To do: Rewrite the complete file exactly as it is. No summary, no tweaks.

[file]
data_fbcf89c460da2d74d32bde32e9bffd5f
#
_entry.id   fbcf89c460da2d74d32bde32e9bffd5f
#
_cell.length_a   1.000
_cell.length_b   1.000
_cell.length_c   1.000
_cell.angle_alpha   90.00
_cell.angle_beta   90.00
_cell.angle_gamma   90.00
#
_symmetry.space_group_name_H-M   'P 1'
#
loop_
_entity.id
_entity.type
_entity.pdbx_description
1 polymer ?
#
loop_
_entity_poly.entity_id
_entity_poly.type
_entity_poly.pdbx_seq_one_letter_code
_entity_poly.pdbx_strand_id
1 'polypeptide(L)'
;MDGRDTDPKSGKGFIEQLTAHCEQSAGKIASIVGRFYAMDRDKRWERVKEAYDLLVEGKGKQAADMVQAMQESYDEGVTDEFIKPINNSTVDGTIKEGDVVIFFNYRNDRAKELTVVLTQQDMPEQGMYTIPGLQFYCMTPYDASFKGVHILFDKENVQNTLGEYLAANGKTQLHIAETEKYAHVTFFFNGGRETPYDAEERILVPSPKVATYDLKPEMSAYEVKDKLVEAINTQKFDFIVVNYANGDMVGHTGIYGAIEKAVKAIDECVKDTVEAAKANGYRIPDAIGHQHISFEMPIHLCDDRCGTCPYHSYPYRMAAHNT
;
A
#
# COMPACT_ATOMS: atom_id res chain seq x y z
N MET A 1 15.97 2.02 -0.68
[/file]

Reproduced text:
data_fbcf89c460da2d74d32bde32e9bffd5f
#
_entry.id   fbcf89c460da2d74d32bde32e9bffd5f
#
_cell.length_a   1.000
_cell.length_b   1.000
_cell.length_c   1.000
_cell.angle_alpha   90.00
_cell.angle_beta   90.00
_cell.angle_gamma   90.00
#
_symmetry.space_group_name_H-M   'P 1'
#
loop_
_entity.id
_entity.type
_entity.pdbx_description
1 polymer ?
#
loop_
_entity_poly.entity_id
_entity_poly.type
_entity_poly.pdbx_seq_one_letter_code
_entity_poly.pdbx_strand_id
1 'polypeptide(L)'
;MDGRDTDPKSGKGFIEQLTAHCEQSAGKIASIVGRFYAMDRDKRWERVKEAYDLLVEGKGKQAADMVQAMQESYDEGVTDEFIKPINNSTVDGTIKEGDVVIFFNYRNDRAKELTVVLTQQDMPEQGMYTIPGLQFYCMTPYDASFKGVHILFDKENVQNTLGEYLAANGKTQLHIAETEKYAHVTFFFNGGRETPYDAEERILVPSPKVATYDLKPEMSAYEVKDKLVEAINTQKFDFIVVNYANGDMVGHTGIYGAIEKAVKAIDECVKDTVEAAKANGYRIPDAIGHQHISFEMPIHLCDDRCGTCPYHSYPYRMAAHNT
;
A
#
# COMPACT_ATOMS: atom_id res chain seq x y z
N MET A 1 15.97 2.02 -0.68